Does Buying a Car Help Your Credit?

If you just bought a car and took out an auto loan to purchase your car, you might be wondering whether buying a car or financing one will your credit? We will answer this question in much detail below.

Does Buying a Car Help Your Credit?

Yes, buying a car and taking out a loan to do so can help your credit score so long as you make all of your car payments on time. If you miss even one payment on your auto loan, you can cause significant damage to your credit score.

Hard Inquiry

When you first apply for a loan to buy a car, you might notice a small drop in your credit score. This drop is totally normal and your credit score will recover fairly quickly after making a few payments on your auto loan. When you first apply for a car loan, a hard inquiry is placed on your credit report. A hard inquiry is placed on a person’s credit report whenever he or she applies for a loan.

Hard inquiries can lower your credit score by 5 to 10 points. That said, hard inquiries will only remain on your credit report for 2 years from the date they were added. After the 2 year period, they’re automatically removed from your credit report.

If the auto dealer you purchased your car from shopped around for loans, you may have noticed several hard inquiries because each lender requested to review a copy of your credit report. That said, you should not worry too much as these inquiries will all be counted as one inquiry, provided that they were made within a short period of time.

Addition of Account to Your Credit Report

Once you take out a loan to buy a car, your loan account will be added to your credit report. When the loan account is first added, you might notice a small drop in your credit score. You should ignore this small drop and focus on making payments on your car loan. Within a few months of making timely payments, you will see an improvement in your credit score.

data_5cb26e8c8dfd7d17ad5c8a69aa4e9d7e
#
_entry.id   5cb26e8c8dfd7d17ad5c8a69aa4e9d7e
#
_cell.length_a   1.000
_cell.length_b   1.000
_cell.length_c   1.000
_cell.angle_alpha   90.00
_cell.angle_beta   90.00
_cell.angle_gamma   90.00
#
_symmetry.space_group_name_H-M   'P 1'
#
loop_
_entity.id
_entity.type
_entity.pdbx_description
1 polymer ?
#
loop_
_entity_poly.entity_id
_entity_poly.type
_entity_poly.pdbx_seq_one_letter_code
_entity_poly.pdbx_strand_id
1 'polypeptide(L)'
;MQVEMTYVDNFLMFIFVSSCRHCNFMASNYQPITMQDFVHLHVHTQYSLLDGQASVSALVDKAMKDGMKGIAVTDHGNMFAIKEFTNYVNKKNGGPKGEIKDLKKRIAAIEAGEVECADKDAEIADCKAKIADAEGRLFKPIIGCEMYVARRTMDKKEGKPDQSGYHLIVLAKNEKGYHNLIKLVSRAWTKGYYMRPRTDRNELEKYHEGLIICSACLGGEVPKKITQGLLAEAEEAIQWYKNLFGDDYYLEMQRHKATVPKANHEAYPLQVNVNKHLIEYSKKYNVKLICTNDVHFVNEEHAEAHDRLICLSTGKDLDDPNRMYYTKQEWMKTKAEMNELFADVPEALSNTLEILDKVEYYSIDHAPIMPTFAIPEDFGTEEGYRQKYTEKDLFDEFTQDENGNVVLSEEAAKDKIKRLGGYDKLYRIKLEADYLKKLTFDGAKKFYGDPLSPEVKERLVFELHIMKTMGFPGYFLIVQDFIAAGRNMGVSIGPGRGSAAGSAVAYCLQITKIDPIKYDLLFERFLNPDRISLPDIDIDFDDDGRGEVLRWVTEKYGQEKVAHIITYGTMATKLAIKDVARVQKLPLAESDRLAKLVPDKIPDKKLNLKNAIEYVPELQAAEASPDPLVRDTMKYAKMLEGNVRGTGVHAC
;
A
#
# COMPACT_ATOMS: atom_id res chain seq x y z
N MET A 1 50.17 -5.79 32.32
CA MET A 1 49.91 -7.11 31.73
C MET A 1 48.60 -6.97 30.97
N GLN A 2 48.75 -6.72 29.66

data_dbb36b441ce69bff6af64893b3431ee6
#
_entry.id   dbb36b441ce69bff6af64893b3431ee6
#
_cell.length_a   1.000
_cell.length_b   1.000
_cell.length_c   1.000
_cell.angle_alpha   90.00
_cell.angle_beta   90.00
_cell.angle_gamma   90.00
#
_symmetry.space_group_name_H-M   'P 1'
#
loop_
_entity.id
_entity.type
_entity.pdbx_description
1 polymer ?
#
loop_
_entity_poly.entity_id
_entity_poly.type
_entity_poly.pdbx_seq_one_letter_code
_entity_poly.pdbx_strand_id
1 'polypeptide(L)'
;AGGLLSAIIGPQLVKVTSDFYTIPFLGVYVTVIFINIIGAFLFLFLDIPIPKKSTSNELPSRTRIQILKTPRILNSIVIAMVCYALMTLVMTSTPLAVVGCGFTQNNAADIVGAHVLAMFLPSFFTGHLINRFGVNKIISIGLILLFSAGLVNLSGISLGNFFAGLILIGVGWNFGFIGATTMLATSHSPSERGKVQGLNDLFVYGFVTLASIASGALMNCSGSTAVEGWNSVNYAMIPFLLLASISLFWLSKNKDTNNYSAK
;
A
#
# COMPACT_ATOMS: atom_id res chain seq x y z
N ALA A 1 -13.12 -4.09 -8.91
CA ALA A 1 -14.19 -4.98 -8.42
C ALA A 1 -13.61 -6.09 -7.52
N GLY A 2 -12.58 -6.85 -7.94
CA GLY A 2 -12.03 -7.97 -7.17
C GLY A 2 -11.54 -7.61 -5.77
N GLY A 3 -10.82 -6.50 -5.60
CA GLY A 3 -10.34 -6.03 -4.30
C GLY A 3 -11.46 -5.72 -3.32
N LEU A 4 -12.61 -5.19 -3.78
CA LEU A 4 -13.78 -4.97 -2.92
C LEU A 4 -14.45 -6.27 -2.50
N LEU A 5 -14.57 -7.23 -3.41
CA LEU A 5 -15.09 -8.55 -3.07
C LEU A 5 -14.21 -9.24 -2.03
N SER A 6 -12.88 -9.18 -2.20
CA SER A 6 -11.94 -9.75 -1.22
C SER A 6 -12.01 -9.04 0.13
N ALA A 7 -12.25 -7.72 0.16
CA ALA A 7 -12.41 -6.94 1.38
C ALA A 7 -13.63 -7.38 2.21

Credit Mix

Buying a car can help your credit because it diversifies the mix of credit accounts on your credit report. The credit reporting bureaus reward those with more diverse accounts with a higher credit score. An auto loan will appear on your credit report as an auto installment loan, this creates a more diverse credit mix, which will help your credit score.

The credit reporting bureaus reward people with more diverse credit accounts with a higher credit score because they have demonstrated that they have experience handling different types of accounts, such as credit card accounts, auto loans, home loans, and student loans.

Should You Take Out a Loan to Buy a Car?

If you’re like most Americans and you don’t have the money to buy a car in cash or just don’t want to put down all of your cash to buy a car, you’re likely going to take out a loan to finance your car purchase. Although purchasing a car without going into debt is your best option, we understand that not everyone has the money to do so.

If you need a car and know that you can comfortably afford the monthly payment, you should go ahead and purchase a car. However, if your employment situation is not steady and you don’t know whether you can make the payments on time, you should stay away from purchasing a car because you will destroy your credit if your car is repossessed for nonpayment of your auto loan.

You Should Consider the Following Factors When Taking Out a Loan to Buy a Car

Before taking out an auto loan to buy a car, you should make sure that you’re getting a good deal on your loan. You should consider the purchase price of the car, your monthly payment, the interest on your auto loan, and the repayment terms of the loan.

Purchase Price / Monthly Payment